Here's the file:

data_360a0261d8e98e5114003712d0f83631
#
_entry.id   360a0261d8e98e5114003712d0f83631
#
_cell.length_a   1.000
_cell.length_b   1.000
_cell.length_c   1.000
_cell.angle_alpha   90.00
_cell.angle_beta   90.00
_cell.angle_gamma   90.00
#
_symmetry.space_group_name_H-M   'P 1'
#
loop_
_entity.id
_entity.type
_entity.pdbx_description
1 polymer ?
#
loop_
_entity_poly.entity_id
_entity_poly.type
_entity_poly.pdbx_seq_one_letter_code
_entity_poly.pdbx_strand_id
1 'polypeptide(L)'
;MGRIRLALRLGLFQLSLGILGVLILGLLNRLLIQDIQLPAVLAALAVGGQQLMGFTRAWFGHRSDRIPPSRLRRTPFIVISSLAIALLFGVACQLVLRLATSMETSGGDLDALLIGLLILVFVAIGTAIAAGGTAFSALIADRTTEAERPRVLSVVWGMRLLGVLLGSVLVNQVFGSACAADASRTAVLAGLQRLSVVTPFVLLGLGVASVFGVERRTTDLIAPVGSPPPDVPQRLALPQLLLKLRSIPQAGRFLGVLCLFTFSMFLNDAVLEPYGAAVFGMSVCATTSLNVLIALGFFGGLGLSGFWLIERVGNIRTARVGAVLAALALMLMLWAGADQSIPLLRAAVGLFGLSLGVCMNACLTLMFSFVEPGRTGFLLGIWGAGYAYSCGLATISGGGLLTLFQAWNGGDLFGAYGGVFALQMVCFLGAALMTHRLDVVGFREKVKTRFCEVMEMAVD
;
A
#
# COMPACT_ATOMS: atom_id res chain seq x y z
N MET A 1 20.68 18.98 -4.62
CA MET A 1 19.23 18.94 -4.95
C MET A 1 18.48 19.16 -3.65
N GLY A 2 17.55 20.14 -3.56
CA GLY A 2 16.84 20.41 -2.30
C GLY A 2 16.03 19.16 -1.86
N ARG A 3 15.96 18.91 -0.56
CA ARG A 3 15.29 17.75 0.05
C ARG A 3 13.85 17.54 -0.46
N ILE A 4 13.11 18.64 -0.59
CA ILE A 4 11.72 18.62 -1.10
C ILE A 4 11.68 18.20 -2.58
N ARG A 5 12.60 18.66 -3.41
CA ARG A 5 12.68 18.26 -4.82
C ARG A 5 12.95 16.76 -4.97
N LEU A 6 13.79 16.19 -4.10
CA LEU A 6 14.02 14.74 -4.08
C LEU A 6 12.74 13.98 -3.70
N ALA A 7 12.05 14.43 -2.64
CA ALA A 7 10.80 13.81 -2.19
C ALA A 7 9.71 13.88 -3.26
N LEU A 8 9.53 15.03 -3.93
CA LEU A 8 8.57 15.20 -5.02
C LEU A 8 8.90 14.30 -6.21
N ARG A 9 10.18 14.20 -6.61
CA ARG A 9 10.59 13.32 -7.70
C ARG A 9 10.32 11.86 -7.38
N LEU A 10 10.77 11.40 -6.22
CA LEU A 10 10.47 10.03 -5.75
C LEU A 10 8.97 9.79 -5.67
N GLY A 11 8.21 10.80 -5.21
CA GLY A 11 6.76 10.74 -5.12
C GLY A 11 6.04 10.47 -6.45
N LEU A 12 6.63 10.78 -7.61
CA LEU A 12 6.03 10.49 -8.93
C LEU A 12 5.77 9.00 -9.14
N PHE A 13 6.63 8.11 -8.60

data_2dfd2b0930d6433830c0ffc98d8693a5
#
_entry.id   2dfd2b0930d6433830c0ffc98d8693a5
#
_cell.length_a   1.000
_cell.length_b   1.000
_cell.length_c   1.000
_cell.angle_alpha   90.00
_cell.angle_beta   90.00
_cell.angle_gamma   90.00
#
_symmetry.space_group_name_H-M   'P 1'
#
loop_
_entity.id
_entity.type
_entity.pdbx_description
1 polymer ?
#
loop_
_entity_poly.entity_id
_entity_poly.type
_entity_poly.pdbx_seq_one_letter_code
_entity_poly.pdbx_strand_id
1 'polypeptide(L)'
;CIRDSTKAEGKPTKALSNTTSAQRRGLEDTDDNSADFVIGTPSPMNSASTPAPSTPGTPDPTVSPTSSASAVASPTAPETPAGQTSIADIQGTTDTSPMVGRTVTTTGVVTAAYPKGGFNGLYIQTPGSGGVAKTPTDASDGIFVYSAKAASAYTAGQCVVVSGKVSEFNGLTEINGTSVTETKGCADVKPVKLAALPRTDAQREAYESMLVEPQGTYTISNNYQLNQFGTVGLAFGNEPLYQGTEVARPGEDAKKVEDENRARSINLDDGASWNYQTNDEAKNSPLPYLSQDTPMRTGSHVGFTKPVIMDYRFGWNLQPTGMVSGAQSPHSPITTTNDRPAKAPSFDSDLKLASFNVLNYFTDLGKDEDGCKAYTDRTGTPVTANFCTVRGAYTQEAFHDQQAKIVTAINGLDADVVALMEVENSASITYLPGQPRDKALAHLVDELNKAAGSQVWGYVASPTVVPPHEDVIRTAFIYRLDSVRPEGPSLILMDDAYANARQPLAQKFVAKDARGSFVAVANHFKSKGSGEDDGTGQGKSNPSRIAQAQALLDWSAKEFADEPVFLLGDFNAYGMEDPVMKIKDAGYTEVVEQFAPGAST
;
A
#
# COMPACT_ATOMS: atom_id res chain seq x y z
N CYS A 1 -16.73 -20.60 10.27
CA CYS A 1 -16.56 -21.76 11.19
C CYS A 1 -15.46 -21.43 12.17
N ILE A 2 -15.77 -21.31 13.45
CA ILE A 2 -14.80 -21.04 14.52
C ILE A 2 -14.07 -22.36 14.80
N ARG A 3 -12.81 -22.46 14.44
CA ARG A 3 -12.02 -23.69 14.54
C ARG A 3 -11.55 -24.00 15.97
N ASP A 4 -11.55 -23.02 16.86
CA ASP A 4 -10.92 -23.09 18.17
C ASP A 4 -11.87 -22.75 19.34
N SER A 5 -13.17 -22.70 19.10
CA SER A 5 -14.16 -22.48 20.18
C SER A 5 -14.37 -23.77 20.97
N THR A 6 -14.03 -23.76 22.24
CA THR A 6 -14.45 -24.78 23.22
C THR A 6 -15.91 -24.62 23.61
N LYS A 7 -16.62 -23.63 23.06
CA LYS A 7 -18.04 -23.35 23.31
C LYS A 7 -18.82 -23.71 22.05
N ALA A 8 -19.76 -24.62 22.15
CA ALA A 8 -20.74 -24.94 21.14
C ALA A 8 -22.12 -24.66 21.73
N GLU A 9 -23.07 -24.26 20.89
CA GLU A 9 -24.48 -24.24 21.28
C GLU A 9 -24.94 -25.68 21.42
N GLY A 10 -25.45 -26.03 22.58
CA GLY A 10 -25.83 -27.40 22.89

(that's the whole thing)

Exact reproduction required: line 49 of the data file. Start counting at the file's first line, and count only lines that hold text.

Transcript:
N ALA A 7 12.05 14.43 -2.64